Photo of mother and daughter shopping for food

For many American families, the concern over whether they’re going to eat today is all too real. Assistance programs such as SNAP often make a huge difference in the quality of their lives.

Tyrese, who works with students in Philadelphia, experienced hunger issues throughout his childhood. “I’ve been in a lot of shelters with my family,” he says. “Sometimes it was rough just getting food. When I was in school, we didn’t have money for lunch. But we had SNAP, so we could go to the store.”

Now he’s started his own nonprofit to support young people in his city.

Lucy, a playwright and TV writer, credits SNAP for saving her life. “I would not be alive today without SNAP,” she says. When she was a child, she experienced bouts of homelessness with her mother. “It was how I ate for a huge portion of my childhood and into my teenage years. My mom worked — we just didn’t make enough to feed both of us.”

“I was that kid that No Kid Hungry talks about,” says Cesar, a chef. “My parents had two jobs to make sure that we had food. We still struggled, waking up and not being able to have breakfast.”

Photo of a boy eating an apple

What we are doing to help hungry kids in America

Connecting our customers with important people in their lives is what we do, and we also feel it’s critical to give back. We’re actively engaged in volunteer, philanthropic, and charitable programs aimed at supporting individuals and families in communities where our employees live and work.

Given our company’s many food brands, we’re in the business of feeding people. Many of our brands, including Harry & David and Cheryl’s Cookies, are already working on the ground in their local communities to fight hunger. In 2020, 1-800-FLOWERS.COM, Inc. donated $4.8 million worth of perishable food items to food banks across the country.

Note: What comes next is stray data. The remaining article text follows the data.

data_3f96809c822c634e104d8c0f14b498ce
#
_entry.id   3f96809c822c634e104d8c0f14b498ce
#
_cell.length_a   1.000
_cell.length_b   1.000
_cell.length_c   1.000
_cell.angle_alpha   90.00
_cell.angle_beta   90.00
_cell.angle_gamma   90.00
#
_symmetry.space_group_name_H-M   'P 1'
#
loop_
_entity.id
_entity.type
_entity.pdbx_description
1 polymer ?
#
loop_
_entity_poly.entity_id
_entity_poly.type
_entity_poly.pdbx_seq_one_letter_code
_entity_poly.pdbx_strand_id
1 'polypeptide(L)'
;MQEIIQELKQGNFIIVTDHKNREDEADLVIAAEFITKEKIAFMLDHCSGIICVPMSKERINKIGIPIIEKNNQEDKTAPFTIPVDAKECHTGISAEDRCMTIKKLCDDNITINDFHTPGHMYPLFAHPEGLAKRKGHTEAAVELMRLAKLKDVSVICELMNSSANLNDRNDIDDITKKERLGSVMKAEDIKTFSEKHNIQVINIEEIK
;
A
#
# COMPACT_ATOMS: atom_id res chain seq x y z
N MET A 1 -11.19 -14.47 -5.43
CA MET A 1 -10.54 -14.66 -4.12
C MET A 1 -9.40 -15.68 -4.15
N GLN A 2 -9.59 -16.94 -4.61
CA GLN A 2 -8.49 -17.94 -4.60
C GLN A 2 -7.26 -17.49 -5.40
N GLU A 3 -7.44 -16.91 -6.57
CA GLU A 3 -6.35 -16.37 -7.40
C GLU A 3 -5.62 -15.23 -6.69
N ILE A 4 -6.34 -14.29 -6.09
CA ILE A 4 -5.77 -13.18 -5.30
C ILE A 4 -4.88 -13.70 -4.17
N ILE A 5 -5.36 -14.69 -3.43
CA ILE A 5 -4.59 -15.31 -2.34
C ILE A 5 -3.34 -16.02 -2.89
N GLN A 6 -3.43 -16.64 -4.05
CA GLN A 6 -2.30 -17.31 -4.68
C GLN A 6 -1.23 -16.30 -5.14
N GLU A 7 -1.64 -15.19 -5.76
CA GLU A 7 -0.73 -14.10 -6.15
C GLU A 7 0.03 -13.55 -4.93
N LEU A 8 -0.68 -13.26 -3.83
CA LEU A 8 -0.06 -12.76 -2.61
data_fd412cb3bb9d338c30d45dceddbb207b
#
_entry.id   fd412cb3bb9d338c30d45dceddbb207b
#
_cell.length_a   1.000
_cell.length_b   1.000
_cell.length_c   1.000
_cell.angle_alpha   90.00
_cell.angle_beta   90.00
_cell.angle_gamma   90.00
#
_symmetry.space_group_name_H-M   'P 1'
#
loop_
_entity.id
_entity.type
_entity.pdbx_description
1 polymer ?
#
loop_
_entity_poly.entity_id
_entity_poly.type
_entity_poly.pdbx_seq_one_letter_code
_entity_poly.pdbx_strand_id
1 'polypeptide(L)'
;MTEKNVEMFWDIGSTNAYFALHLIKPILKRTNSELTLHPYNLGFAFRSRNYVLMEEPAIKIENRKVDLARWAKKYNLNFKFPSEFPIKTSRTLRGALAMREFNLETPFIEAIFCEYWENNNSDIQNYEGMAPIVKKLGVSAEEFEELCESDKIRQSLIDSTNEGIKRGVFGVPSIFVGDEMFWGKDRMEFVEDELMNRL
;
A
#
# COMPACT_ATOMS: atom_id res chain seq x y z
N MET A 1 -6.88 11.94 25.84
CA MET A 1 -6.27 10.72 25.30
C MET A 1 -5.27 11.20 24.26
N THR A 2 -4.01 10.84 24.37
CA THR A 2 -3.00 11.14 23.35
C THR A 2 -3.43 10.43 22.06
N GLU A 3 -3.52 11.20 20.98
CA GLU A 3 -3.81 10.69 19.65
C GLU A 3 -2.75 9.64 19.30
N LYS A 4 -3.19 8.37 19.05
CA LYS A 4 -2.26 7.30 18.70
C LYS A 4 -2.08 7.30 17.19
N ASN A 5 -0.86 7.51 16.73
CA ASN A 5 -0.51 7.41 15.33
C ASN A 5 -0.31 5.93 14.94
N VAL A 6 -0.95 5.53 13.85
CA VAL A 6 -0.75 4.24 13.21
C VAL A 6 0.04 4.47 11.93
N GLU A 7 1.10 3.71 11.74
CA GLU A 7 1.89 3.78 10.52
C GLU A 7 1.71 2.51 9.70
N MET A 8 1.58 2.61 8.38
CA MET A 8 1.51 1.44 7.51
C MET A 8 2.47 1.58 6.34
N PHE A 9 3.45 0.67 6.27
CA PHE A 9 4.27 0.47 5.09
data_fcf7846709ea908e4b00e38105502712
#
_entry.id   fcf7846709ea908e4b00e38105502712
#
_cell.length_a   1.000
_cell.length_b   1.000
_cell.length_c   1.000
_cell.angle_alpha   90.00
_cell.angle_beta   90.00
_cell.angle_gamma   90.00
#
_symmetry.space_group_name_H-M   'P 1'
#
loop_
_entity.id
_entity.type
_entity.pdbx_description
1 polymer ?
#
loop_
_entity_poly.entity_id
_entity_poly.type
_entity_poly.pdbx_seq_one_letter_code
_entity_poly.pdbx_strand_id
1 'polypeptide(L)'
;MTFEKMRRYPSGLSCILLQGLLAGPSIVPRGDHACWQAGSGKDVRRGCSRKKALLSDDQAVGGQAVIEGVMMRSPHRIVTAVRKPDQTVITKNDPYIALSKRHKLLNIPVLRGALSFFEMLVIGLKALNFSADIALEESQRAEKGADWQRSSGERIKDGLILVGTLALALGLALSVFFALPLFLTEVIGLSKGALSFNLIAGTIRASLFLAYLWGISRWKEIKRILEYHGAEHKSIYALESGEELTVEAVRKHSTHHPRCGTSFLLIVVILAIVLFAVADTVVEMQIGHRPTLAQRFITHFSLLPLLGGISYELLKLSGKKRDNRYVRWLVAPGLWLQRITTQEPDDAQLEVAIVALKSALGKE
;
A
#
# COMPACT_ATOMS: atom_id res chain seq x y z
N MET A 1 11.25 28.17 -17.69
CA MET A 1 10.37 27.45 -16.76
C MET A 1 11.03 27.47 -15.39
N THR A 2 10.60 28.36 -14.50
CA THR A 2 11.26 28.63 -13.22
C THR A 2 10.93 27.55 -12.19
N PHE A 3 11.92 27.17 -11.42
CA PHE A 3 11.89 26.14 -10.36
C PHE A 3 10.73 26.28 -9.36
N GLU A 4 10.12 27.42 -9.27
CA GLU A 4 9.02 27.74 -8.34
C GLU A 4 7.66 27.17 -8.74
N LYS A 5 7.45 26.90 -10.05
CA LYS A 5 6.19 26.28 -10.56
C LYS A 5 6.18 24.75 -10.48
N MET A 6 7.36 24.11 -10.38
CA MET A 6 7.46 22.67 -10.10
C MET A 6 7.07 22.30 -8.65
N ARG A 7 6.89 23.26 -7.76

We see it not as a philanthropic endeavor but as a part of doing business to donate food throughout the year to multiple food banks. We’re especially proud this holiday season to be actively engaging our customers in joining the fight against childhood hunger.

If you’re inspired to help — as we were — you can do so in several ways. You can become an advocate for kids in need, you can make a monetary donation to No Kid Hungry, or you can choose to use your shopping dollars to make a difference. We have curated a special selection of gifts this holiday and will donate 20% of the net proceeds* from each gift purchased from this collection to No Kid Hungry.

See more of our Season of Sharing gifts

*The company will donate 20% of the Net Proceeds from each gift purchased from the collection to No Kid Hungry, with a minimum commitment of $50,000. “Net Proceeds” shall be defined as the gross sales price of the product less any and all taxes, service charges, shipping and handling charges, discounts, gift certificates, promotional gift certificates, promotional offers (e.g. airline miles, points, e-money, etc.) credits, rebates, chargebacks, refunds, credit card processing fees and gift certificate cancellations. Products in the “Season of Sharing” collection benefitting No Kid Hungry are not eligible for discounts or combinable with offers. Void where prohibited. **$1 can provide up to 10 meals. Meal equivalency varies during COVID-19 relief. Learn more at NoKidHungry.org/OneDollar.


Joanne Camas is a freelance writer and editor based in New York City. She's been a storyteller all her life, and she loves sharing glimpses into people's lives. Her writing has been published on Epicurious.com and in Mission magazine.